Most Egyptians are pleased with the proposed aid cut, Mowafi told The Daily Beast, though he added that a partial cut-off in aid could be taken as an insult, implying that the army is “taking scraps” from Washington. The U.S. gives around $1.5 billion in aid annually to Egypt, $1.3 billion of which has gone to the military since 1987. While Egypt has been one of the main recipients of U.S. aid for decades, Gulf allies have promised a staggering $12 billion in aid following Morsi’s downfall.
After the United States—along with other nations—labeled Morsi’s ouster a coup, mass-produced signs depicting President Obama as Osama Bin Laden showed up in protests on Cairo’s streetes. Many of the posters accused the U.S. government of using billions of dollars in aid to finance terrorism. Demonstrations chanted anti-American sentiments outside of the U.S. Embassy in Cairo and American journalists were attacked and told they were not welcome in pro-military protests in Tahrir Square. Egyptian newspapers also labeled Anne Patterson —then the controversial U.S. Ambassador to Egypt—as the “ambassador from hell,” and Egypt’s main state-run media outlet accused her of conspiring with the Brotherhood to bring down Egypt.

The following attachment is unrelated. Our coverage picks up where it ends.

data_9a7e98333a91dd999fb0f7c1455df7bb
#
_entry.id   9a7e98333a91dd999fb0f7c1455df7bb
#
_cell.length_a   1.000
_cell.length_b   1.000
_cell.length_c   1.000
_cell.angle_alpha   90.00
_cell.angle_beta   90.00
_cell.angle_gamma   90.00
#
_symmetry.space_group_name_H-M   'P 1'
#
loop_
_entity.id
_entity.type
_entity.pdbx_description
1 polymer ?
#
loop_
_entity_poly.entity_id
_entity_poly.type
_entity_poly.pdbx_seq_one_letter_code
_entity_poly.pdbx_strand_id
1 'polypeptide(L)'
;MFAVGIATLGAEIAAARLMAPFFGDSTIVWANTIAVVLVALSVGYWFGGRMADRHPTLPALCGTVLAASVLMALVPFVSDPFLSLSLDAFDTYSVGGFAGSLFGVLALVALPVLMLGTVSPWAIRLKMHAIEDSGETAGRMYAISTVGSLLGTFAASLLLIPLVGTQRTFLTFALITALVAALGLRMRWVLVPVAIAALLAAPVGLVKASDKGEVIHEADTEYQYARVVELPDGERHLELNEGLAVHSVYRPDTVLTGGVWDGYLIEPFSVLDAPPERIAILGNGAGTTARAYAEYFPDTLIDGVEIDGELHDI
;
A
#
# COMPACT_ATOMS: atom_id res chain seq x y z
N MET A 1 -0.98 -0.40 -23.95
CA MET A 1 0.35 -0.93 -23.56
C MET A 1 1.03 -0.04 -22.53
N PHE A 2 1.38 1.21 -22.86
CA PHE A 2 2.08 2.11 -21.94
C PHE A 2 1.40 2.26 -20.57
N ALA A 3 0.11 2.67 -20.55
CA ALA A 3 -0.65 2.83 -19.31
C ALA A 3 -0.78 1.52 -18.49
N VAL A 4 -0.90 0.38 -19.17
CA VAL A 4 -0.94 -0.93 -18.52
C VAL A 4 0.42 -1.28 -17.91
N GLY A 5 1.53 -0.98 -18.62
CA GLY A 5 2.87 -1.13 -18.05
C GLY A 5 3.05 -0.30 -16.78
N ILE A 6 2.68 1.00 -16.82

The fact that CNN first reported the aid cuts further fanned the flames of anti-Americanism this week, fueled by a deep hatred of CNN (one of the many news outlets perceived as being pro-Muslim Brotherhood by some Egyptians). One online petition against CNN’s coverage has 43,813 signatures, mostly from Egyptians or people of Middle Eastern descent. “You should be ashamed of yourself,” the petition reads. “Your coverage of the revolution was totally biased in favor of the MB, just like your Government.”
The United States is not alone in scaling back military aid to Egypt in the wake up Morsi’s ouster. In August, Denmark and Germany suspended aid to Egypt; the United Kingdom suspended dozens of Egypt military export licenses for helicopters, ammunition, and military communications; and the EU halted arms exports. But the American aid cuts have prompted the most anger among Egyptians.
Meanwhile, Israel has pressed the U.S. to continue its military aid to al-Sisi, with Prime Minister Benjamin Netanyahu stressing that “peace was premised on aid to Egypt”. Upon hearing the news Wednesday, an anonymous Israeli official told The New York Times that the United States would be seen as “dropping a friend.”
The day before Morsi was ousted, as protests raged across Egypt demanding his removal from power, the U.S. Defense Department awarded an $8 million contract to DRS Radar Systems for an Egyptian border surveillance system, likely to be used along the Gaza border. In late August, major U.S. defense contractor firm Raytheon was granted nearly $10 million for a border tunnel detection system for Egypt.
On Thursday, mere hours after Washington announced its decision to slash aid, yet another suicide bomb exploded in the Sinai, a day before the 100th anniversary of Morsi’s overthrow. With the potential for even more bloodshed looming in Egypt, the United States has only added to an already tarnished reputation among Egyptians, whatever their politics.